“The best people in the world aren’t in your Zip code,” says Andy Tryba, chief executive of Crossover, in a promotional YouTube video. Which, Tryba emphasizes, also means you don’t have to pay them like they are your neighbors. “The world is going to a cloud wage.”

Tryba’s video has 61,717 views, but he is no random YouTube proselytizer. He worked in sales at Intel for 14 years before serving in the White House as an advisor to President Obama’s Council on Jobs and Competitiveness. Since 2014, Tryba has been the right-hand man of Joe Liemandt, one of the most mysterious and innovative figures in technology.

In the 1990s Liemandt was the golden boy of enterprise software, a 30 Under 30 wunderkind before there was a Forbes 30 Under 30 list. Like Bill Gates before him, he dropped out of college, in his case Stanford, to start a company, Trilogy, and build his fortune. In 1996, at the age of 27, he made the cover of Forbes, and a few months later he appeared as the youngest self-made member of The Forbes 400, with a $500 million net worth.

[Read Forbes‘ original cover story on Joe Liemandt from 1996.]

In its first iteration, Trilogy Development Group sold product configuration and sales software to the likes of Hewlett-Packard and Boeing (think of the zillion variations of computers and airplanes those companies sell). Trilogy became the hot place for young coders to land in the late 1990s. Known for its testosterone-fueled work environment and an alcohol-infused mix of long hours, fast cars, gambling and sex, Trilogy served as the model for Silicon Valley’s boys club. Its programmers were paid like rock stars and partied like them, too.

It made sense back then, because at the time coding was a rare and unique skill. Companies like Trilogy, eBay, Apple and Microsoft were making groundbreaking, innovative software, the first versions of everything from Web browsers to e-commerce platforms. But it makes no sense in a world of $200 laptops, where any kid in Cairo can learn to code on YouTube. And mostly what they are coding is updates to old versions of stuff like payroll and inventory management software. You pay an artist to design a Maserati; you pay a mechanic to change its oil.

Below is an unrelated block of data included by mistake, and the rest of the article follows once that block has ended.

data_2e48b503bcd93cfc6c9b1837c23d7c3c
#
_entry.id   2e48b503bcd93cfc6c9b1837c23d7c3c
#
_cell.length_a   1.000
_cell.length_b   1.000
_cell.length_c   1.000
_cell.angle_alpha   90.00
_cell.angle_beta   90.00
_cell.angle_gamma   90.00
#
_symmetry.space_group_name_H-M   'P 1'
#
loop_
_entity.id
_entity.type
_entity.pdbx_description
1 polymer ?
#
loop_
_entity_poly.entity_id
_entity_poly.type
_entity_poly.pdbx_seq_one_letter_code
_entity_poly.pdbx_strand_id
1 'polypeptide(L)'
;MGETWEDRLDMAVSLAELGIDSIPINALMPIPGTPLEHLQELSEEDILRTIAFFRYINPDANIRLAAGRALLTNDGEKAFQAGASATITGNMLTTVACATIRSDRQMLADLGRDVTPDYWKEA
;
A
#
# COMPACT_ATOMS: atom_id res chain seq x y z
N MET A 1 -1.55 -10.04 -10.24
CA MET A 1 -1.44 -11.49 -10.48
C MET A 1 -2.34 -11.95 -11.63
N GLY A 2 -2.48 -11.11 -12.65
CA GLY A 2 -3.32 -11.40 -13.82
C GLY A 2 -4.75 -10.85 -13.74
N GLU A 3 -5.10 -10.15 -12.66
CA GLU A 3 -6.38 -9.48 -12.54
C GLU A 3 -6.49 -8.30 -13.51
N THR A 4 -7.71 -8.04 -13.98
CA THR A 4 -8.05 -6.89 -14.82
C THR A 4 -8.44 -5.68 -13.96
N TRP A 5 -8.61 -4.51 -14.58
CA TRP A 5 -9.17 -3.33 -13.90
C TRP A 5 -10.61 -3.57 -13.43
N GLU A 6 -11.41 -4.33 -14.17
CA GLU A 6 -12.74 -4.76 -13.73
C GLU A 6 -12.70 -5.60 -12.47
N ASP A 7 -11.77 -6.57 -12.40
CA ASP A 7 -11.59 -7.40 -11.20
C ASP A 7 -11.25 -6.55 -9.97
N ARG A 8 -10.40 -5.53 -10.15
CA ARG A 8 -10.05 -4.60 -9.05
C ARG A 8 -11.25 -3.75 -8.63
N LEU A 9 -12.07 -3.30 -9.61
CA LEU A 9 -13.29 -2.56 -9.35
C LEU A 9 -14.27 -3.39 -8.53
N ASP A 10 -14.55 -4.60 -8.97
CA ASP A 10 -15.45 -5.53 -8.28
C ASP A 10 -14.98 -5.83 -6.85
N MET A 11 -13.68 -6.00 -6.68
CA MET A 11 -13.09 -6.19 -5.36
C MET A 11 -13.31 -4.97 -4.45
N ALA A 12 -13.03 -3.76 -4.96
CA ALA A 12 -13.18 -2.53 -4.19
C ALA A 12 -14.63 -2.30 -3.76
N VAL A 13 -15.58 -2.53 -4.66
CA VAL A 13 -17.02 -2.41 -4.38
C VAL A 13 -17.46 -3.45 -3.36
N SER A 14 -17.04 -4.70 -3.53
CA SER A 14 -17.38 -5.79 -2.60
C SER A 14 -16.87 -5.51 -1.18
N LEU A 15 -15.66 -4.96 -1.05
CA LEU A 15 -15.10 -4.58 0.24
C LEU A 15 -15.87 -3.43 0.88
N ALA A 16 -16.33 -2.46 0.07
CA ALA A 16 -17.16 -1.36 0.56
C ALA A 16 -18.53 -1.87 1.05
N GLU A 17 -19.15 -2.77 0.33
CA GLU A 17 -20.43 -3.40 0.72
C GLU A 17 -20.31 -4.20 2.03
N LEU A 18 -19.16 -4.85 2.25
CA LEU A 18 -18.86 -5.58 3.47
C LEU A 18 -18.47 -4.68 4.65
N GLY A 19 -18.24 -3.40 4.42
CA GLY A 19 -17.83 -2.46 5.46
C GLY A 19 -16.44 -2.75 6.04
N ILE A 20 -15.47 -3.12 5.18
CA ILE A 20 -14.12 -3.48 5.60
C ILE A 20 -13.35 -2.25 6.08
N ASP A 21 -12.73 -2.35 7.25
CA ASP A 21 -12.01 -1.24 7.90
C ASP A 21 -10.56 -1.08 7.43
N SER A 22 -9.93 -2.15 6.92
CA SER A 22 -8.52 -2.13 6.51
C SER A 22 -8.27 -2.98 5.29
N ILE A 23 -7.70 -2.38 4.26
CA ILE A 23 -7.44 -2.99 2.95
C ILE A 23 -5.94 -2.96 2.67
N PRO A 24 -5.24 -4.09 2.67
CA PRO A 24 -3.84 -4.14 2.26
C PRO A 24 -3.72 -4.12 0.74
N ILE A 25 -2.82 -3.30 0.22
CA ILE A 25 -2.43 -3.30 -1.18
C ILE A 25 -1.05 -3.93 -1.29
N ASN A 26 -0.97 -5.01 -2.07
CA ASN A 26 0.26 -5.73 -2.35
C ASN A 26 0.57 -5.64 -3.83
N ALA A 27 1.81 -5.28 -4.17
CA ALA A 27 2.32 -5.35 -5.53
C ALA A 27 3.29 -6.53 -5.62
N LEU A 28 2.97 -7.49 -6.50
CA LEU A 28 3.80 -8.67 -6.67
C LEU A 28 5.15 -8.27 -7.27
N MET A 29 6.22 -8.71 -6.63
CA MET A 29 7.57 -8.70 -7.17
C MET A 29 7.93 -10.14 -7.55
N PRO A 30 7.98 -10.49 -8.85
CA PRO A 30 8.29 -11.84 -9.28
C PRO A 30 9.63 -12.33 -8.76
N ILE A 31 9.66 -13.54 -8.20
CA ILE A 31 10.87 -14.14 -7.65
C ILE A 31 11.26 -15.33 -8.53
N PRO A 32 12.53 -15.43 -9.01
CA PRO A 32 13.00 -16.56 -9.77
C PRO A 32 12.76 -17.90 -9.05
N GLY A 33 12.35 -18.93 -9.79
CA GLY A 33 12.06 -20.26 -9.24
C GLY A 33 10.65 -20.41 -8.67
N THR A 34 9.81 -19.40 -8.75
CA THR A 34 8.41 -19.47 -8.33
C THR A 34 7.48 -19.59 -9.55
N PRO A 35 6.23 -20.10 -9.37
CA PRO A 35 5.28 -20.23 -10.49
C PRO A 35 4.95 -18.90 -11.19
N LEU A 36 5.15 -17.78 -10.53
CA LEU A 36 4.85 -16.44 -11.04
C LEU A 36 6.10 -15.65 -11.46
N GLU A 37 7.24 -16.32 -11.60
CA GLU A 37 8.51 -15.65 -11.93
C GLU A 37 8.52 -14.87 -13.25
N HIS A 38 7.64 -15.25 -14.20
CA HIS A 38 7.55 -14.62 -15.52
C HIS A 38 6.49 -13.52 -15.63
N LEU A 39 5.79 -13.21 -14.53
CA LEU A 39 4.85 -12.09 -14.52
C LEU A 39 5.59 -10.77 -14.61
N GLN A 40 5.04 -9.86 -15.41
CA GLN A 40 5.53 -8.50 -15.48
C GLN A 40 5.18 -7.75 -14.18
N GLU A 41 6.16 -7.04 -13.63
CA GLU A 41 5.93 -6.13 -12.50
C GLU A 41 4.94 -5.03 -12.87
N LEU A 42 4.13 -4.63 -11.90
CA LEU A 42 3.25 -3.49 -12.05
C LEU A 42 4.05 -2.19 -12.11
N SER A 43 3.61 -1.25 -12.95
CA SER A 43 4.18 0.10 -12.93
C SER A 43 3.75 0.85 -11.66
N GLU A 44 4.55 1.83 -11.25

And the new version of Trilogy, now part of ESW Capital, Liemandt’s Austin private equity firm, is all about changing the oil.

Tryba argues that the current cloud wage for a C++ programmer, for example, is $15 an hour. That’s what Amazon pays its warehouse workers. Crossover, which is actually the recruiting wing of ESW, has amassed an army of 5,000 workers in 131 countries from Ukraine to Pakistan to Egypt. In the past 12 years, ESW has quietly acquired some 75 software companies, mostly in the U.S., and it exports as many as 150 high-tech jobs every week.

After the dot-com crash, Trilogy faded from view, but from its ranks numerous successful tech companies, including Nutanix and SendGrid, were spawned. It also played a big part in Austin’s emergence as a technology hub. Like others with dot-com fortunes, Liemandt dropped off The Forbes 400 in 2001. He stopped giving press interviews, outsourced Trilogy’s U.S. workforce and took his public company private. Most assumed Liemandt had burned out, but nothing could be farther from the truth.

Read the rest of this article at: Forbes

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News 25.11.22 : Today’s Articles of Interest from Around the Internets